For weeks, Anchorage law enforcement officials have said that Israel Keyes was tied in some way to the Feb. 1 abduction of 18-year-old coffee-stand worker Samantha Koenig. On Wednesday, Keyes was charged with kidnapping and killing Koenig, and the new charging documents shed some light on a mysterious case that's been subject of intense public scrutiny and occupied thousands of law enforcement man hours.
Authorities have been tight-lipped about Keyes's involvement, saying only that the 34-year-old contractor was involved, as they built their case. Since arresting Keyes on March 15 in Lufkin, Tex. on a charge of access device fraud -- for allegedly using a debit card that didn't belong to him -- police have seized an entire shed from the home in West Anchorage's Turnagain area, where Keyes had been living. They've also discovered Koenig's body in Matanuska Lake, earlier this month.
In addition to the first charge of kidnapping resulting in the death of Samantha Koenig, Keyes is also charged with receiving and possessing ransom money and is still charged with access device fraud.
"The crime of kidnapping and killing Samantha Koenig, as charged in this indictment, carries a maximum penalty of life (in prison) or death," Kevin Feldis, with the U.S. Attorney's office, said at a press conference Wednesday. Alaska does not impose a death penalty. But since Keyes is being charged in federal court, he could still face execution under federal law if he is found guilty of the charge.
The indictment, handed down by a grand jury Wednesday, more explicitly outlines the role Keyes allegedly play in Koenig's kidnapping and murder, and answers numerous questions that have gone unanswered in the months since her disappearance.
According to the indictment, Keyes allegedly kidnapped Koenig from her workplace at a Common Grounds coffee stand in Midtown Anchorage at about 8 p.m. on Feb. 1. He then took Koenig across Tudor Road to his white pickup truck, which was parked at Home Depot. Later that night, Keyes allegedly stole a debit card from a vehicle shared by Koenig.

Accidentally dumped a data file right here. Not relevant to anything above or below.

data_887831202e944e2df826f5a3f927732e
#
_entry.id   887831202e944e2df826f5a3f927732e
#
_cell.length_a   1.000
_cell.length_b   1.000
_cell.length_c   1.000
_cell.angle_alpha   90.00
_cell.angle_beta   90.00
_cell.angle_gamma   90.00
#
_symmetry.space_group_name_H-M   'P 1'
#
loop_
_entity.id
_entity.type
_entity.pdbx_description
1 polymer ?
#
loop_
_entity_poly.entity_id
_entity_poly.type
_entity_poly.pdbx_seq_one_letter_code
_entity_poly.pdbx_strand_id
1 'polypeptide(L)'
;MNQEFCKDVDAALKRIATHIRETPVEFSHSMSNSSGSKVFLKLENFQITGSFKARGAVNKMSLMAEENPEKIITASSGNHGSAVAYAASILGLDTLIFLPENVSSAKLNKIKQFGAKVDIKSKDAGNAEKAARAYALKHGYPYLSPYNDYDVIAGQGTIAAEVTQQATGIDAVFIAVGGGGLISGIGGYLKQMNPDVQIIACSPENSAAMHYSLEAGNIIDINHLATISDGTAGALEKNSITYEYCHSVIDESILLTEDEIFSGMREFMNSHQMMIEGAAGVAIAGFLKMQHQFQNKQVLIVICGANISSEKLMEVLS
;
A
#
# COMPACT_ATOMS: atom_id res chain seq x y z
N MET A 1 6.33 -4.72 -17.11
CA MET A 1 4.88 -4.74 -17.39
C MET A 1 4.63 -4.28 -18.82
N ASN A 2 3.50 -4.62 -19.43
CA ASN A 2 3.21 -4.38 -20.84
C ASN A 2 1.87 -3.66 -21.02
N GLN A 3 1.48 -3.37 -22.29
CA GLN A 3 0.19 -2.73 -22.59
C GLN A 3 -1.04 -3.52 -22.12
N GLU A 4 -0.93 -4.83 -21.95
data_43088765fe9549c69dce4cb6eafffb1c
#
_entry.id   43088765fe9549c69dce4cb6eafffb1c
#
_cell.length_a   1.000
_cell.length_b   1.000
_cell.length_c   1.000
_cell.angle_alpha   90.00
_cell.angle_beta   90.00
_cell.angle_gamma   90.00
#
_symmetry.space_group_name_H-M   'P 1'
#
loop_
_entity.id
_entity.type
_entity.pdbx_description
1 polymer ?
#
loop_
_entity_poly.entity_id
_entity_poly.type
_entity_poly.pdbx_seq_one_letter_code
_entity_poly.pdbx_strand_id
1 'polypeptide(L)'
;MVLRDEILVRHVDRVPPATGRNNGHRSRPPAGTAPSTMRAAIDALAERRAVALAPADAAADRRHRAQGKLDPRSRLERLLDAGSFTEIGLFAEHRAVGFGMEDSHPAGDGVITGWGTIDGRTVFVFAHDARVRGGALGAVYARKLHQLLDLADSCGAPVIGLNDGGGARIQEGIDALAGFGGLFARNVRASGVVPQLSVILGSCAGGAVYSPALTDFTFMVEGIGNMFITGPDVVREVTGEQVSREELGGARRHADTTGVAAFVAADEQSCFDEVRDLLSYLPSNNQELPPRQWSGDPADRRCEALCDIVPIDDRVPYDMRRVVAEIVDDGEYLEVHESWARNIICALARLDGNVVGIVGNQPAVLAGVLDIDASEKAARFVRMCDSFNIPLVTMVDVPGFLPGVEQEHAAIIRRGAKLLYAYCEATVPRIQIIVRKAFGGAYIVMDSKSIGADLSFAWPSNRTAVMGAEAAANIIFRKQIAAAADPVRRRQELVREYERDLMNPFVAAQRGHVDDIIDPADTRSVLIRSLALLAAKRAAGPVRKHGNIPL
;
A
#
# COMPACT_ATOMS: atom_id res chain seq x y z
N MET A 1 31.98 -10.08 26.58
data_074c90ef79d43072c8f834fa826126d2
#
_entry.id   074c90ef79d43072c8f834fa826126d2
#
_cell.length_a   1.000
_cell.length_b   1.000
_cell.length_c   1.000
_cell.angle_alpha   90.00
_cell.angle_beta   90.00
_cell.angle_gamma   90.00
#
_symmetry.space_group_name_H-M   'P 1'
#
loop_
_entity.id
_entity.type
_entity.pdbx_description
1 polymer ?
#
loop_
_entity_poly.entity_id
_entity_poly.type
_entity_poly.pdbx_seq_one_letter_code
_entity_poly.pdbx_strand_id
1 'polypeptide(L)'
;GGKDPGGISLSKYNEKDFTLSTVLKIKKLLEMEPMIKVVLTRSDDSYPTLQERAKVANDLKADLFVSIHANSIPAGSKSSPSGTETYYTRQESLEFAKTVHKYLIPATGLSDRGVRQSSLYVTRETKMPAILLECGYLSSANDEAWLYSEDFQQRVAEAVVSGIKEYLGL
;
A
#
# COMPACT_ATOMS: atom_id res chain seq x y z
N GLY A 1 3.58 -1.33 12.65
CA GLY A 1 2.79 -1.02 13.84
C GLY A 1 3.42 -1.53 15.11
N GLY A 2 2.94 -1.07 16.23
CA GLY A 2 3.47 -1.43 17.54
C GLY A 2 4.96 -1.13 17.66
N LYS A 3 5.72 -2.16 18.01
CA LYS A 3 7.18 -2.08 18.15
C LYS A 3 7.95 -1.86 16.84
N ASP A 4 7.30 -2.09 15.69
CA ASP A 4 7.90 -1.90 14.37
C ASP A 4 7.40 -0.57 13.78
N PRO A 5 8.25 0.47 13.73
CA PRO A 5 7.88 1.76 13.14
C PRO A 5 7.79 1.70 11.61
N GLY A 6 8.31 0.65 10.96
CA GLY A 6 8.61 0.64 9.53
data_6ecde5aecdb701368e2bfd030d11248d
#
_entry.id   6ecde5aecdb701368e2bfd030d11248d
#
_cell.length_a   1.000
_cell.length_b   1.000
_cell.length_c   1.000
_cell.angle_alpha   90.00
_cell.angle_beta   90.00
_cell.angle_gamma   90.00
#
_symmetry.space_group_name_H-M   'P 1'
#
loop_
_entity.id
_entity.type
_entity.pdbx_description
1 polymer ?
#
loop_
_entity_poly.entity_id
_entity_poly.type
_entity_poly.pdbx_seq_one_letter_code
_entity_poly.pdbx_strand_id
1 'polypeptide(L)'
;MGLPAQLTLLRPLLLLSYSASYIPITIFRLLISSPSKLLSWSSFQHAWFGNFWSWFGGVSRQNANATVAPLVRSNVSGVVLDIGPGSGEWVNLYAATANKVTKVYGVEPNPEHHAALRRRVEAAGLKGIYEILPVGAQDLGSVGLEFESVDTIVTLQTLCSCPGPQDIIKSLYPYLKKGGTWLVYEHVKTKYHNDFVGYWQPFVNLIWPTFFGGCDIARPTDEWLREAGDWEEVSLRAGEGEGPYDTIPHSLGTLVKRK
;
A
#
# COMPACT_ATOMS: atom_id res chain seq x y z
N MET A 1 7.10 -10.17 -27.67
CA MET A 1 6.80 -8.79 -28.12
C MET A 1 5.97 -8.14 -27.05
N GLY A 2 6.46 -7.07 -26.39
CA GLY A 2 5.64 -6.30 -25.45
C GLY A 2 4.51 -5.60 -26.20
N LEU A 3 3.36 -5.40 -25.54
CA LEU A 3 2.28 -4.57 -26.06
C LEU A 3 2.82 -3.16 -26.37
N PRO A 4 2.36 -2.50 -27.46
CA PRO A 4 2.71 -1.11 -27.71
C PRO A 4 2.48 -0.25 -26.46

"Keyes obtained the PIN number to the debit card from Samantha Koenig and scratched the PIN number into the card," the indictment says.
It alleges that Keyes then sent text messages from Koenig's phone in an attempt to conceal the abduction. On Feb. 2, the indictment says that Keyes killed Koenig before boarding a plane bound for Houston, Tex. He then returned to Anchorage on Feb. 17.
On Feb. 24, Keyes allegedly sent a text message from Koenig's phone asking for ransom money, to be placed in the account tied to the debit card.
"With the help of the reward money that was generously donated by members of this community, the Koenig family was able to place money into the account," Feldis said.
From there, Keyes is charged with withdrawing money from the account at ATM machines in Alaska, Nevada, Arizona, New Mexico, and Texas, eventually taking out nearly $2,500 from the account.
Though the indictment sheds some light on the timeline of events, the night of Koenig's abduction remains somewhat ambiguous. Feldis said only that Keyes "confined … then intentionally killed" Koenig sometime in the morning following her abduction.
There are also no clues to what led investigators to dive into the frozen-over Matanuska Lake where Koenig's body was discovered. Police have previously asked for the public's help in placing Keyes's white pickup at the scene of the crime as well as the spot where her body was discovered on April 2.
Police have stated in the past that Keyes acted alone in abducting Koenig, and all indications are that Keyes and Koenig didn't know each other prior to the kidnapping, making the crime all the more inexplicable and unnerving.
Crimes rarely are so random, though not unprecedented, even in Anchorage. Police spokesman Dave Parker points to the 1994 murder case of Bonnie Craig and the 2007 murder of Mindy Schloss, both cases where the victims hadn't had previous face-to-face interaction with their killers.
Still, Parker said, "They are very rare cases. We don't want to see any more of these."
Keyes's only prior criminal record was for drunk driving in Washington in 2001, more than a decade before the kidnapping.
Anchorage Police Chief Mark Mew praised all the law enforcement officers who worked on the case leading up to Wednesday's indictment. As has become the norm in the ongoing case, officials refused to answer specific questions, but Mew did say that the investigation is continuing.
Israel Keyes is expected to be arraigned on the new charges Thursday morning in Anchorage.
On Sunday, a public memorial for Koenig will be held at Anchorage’s West High School auditorium.
CORRECTION: This story initially reported that Israel Keyes was charged with murder in the death of Samantha Koenig. He has not been charged with murder. We regret the error.
Contact Ben Anderson at ben(at)alaskadispatch.com